A. De, A. Stewart-Height, and D. E. Koditschek, “Task-Based Control and Design of a BLDC Actuator for Robotics,” RAL, pp. 8, 2019. Publisher's VersionAbstract
This paper proposes a new multi-input brushless DC motor current control policy aimed at robotics applications. The controller achieves empirical improvements in steady-state torque and power-production abilities relative to conventional controllers, while retaining similarly good torquetracking and stability characteristics. Simulations show that non-conventional motor design optimizations whose feasibility is established by scaling model extrapolations from existing motor catalogues can vastly amplify the effectiveness of this new control-strategy.
A. Shamsah, A. De, and D. E. Koditschek, “Analytically-Guided Design of a Tailed Bipedal Hopping Robot”. IEEE, pp. 2237–2244, 2018. Publisher's Version
A. De and D. E. Koditschek, “Averaged anchoring of decoupled templates in a tail-energized monoped,” in Robotics Research, Springer, 2018, pp. 269–285.
A. De, S. A. Burden, and D. E. Koditschek, “A hybrid dynamical extension of averaging and its application to the analysis of legged gait stability,” The International Journal of Robotics Research, vol. 37, no. 2-3, pp. 266-286, 2018. Publisher's VersionAbstract
We extend a smooth dynamical systems averaging technique to a class of hybrid systems with a limit cycle that is particularly relevant to the synthesis of stable legged gaits. After introducing a definition of hybrid averageability sufficient to recover the classical result, we illustrate its applicability by analysis of first a one-legged and then a two-legged hopping model. These abstract systems prepare the ground for the analysis of a significantly more complicated two legged model: a new template for quadrupedal running to be analyzed and implemented on a physical robot in a companion paper. We conclude with some rather more speculative remarks concerning the prospects for further extension and generalization of these ideas.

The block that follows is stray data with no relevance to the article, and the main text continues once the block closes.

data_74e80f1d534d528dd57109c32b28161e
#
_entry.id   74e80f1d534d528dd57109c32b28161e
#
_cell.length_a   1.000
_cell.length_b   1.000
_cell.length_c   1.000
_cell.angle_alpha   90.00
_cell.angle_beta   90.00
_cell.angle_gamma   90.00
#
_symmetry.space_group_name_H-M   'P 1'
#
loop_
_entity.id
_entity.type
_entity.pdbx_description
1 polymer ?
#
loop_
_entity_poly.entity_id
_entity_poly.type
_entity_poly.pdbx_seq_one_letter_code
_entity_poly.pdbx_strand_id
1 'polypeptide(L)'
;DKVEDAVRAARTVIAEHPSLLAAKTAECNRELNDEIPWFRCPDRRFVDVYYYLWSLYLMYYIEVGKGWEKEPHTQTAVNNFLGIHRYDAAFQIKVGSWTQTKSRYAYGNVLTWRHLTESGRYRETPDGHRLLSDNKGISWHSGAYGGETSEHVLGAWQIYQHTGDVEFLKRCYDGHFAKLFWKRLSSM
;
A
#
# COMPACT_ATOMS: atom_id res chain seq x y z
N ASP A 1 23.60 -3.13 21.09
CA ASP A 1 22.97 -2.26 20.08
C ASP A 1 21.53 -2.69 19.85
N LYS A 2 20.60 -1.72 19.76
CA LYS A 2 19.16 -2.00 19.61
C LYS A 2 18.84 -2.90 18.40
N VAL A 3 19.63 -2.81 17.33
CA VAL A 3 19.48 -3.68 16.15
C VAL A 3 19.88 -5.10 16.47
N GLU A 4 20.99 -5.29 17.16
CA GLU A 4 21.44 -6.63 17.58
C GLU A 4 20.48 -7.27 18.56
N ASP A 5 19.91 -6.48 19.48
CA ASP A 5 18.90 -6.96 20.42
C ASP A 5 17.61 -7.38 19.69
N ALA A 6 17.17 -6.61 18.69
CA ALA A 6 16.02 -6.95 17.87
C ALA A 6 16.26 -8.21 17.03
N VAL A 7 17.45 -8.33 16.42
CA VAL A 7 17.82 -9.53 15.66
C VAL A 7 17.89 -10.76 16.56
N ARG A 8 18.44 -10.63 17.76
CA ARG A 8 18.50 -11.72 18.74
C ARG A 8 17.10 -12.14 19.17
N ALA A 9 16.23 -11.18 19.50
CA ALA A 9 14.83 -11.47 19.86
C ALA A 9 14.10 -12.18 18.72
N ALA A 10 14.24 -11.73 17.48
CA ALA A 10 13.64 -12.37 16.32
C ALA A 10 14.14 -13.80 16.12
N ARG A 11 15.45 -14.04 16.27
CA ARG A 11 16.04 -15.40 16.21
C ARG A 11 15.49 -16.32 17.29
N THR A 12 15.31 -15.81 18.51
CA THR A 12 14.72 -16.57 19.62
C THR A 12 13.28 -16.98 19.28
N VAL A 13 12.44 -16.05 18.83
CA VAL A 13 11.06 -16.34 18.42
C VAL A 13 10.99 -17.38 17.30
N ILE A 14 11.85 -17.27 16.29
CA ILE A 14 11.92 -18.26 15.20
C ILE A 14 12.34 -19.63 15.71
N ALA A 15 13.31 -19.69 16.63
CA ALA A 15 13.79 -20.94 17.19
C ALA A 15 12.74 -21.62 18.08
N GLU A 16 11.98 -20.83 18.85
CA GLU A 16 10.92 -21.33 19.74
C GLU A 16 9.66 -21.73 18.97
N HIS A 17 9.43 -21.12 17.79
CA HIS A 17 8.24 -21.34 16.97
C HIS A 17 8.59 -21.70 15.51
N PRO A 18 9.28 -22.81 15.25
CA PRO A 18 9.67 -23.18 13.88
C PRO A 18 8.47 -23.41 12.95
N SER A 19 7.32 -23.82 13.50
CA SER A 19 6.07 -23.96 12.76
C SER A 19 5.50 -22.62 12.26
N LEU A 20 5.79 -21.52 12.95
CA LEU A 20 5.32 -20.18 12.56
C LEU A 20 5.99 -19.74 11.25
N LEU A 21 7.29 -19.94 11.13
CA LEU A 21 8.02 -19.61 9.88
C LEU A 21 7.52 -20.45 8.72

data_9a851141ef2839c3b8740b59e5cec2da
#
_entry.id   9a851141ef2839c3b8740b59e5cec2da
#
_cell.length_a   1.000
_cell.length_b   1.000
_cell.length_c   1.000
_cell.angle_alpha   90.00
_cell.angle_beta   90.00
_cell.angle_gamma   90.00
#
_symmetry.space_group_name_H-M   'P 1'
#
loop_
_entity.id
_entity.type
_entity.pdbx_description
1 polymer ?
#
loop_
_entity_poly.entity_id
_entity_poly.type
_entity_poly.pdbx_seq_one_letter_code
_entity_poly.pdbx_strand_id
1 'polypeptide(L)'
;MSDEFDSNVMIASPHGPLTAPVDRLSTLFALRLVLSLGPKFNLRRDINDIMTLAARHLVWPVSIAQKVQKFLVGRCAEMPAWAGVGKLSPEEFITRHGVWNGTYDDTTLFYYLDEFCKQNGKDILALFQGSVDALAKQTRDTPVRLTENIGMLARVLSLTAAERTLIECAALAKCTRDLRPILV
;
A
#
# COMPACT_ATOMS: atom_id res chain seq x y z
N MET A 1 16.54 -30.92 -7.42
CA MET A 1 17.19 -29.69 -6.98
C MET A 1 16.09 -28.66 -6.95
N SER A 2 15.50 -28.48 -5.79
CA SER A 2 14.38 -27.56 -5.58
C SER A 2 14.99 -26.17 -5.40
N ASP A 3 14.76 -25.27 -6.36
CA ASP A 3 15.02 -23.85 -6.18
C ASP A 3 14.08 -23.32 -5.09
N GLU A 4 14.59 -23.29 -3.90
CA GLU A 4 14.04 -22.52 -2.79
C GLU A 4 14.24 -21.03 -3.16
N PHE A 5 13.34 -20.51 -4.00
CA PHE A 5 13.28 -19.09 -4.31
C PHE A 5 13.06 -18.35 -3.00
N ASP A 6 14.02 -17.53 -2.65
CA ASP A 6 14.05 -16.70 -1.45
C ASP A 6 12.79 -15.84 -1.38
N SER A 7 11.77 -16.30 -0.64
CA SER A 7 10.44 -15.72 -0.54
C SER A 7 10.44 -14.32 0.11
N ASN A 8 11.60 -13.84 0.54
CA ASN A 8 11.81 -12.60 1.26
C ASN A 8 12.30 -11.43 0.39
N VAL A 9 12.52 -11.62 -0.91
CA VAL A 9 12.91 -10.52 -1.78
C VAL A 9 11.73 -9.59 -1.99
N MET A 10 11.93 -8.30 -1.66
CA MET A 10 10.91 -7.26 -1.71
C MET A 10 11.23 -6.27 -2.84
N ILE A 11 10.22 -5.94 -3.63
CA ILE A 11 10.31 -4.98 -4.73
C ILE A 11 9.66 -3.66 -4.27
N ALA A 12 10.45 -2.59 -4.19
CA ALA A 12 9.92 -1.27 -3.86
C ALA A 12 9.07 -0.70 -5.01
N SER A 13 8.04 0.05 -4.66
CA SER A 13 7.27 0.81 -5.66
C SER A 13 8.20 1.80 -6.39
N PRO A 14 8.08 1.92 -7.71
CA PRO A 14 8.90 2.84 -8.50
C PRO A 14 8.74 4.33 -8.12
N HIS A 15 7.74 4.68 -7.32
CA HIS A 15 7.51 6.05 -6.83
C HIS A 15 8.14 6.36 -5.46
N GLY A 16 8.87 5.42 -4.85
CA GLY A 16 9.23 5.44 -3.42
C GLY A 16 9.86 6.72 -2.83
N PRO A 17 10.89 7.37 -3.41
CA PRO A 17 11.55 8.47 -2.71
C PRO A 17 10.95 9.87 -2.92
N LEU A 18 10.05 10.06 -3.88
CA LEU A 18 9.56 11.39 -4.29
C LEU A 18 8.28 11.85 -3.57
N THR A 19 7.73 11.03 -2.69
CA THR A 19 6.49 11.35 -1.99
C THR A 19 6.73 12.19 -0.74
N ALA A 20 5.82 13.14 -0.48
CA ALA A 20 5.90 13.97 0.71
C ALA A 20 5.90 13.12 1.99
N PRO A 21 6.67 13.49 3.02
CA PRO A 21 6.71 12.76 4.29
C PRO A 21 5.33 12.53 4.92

A. De and D. E. Koditschek, “Vertical hopper compositions for preflexive and feedback-stabilized quadrupedal bounding, pacing, pronking, and trotting,” The International Journal of Robotics Research, vol. 37, no. 7, pp. 743-778, 2018. Publisher's VersionAbstract
This paper applies an extension of classical averaging methods to hybrid dynamical systems, thereby achieving formally specified, physically effective and robust instances of all virtual bipedal gaits on a quadrupedal robot. Gait specification takes the form of a three parameter family of coupling rules mathematically shown to stabilize limit cycles in a low degree of freedom template: an abstracted pair of vertical hoppers whose relative phase locking encodes the desired physical leg patterns. These coupling rules produce the desired gaits when appropriately applied to the physical robot. The formal analysis reveals a distinct set of morphological regimes determined by the distribution of the body’s inertia within which particular phase relationships are naturally locked with no need for feedback stabilization (or, if undesired, must be countermanded by the appropriate feedback), and these regimes are shown empirically to analogously govern the physical machine as well. In addition to the mathematical stability analysis and data from physical experiments we summarize a number of extensive numerical studies that explore the relationship between the simple template and its more complicated anchoring body models.